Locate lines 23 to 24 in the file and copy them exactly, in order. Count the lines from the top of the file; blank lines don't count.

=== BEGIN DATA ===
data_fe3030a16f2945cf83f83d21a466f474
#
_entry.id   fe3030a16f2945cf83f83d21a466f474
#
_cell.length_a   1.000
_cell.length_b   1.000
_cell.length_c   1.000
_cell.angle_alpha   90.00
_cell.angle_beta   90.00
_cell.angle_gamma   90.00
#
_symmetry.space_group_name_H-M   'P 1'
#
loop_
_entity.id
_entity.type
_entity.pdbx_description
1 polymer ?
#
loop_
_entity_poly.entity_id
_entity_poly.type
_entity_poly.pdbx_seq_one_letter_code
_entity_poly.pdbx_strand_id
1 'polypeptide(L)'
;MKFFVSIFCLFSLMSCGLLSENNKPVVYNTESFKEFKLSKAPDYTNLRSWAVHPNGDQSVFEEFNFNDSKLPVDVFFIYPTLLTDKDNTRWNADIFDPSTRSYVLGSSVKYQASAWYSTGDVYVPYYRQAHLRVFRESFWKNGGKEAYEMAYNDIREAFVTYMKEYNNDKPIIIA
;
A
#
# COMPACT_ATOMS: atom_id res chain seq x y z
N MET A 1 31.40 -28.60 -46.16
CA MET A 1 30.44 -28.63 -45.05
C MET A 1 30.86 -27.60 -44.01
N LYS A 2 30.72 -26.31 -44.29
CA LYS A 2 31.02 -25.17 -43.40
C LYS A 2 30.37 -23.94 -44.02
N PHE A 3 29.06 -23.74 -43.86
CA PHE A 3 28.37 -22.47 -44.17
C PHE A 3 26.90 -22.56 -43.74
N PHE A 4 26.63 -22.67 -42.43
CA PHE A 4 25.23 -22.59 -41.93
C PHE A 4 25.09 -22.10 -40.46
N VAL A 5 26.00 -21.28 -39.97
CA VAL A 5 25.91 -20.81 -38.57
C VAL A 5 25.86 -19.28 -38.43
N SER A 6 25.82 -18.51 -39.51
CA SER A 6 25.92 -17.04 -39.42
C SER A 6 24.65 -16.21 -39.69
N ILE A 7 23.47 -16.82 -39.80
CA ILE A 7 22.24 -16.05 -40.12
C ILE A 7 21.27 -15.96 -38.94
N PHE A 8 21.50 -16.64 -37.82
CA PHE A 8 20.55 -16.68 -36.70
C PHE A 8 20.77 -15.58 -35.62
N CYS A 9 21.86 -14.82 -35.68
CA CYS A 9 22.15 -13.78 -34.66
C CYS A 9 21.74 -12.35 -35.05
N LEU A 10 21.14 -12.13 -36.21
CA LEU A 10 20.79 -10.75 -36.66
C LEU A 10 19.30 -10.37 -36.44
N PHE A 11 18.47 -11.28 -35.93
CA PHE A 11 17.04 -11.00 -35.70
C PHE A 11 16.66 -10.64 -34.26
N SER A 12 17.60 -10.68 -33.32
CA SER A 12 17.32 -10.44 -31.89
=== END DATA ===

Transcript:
_entity_poly.pdbx_seq_one_letter_code
_entity_poly.pdbx_strand_id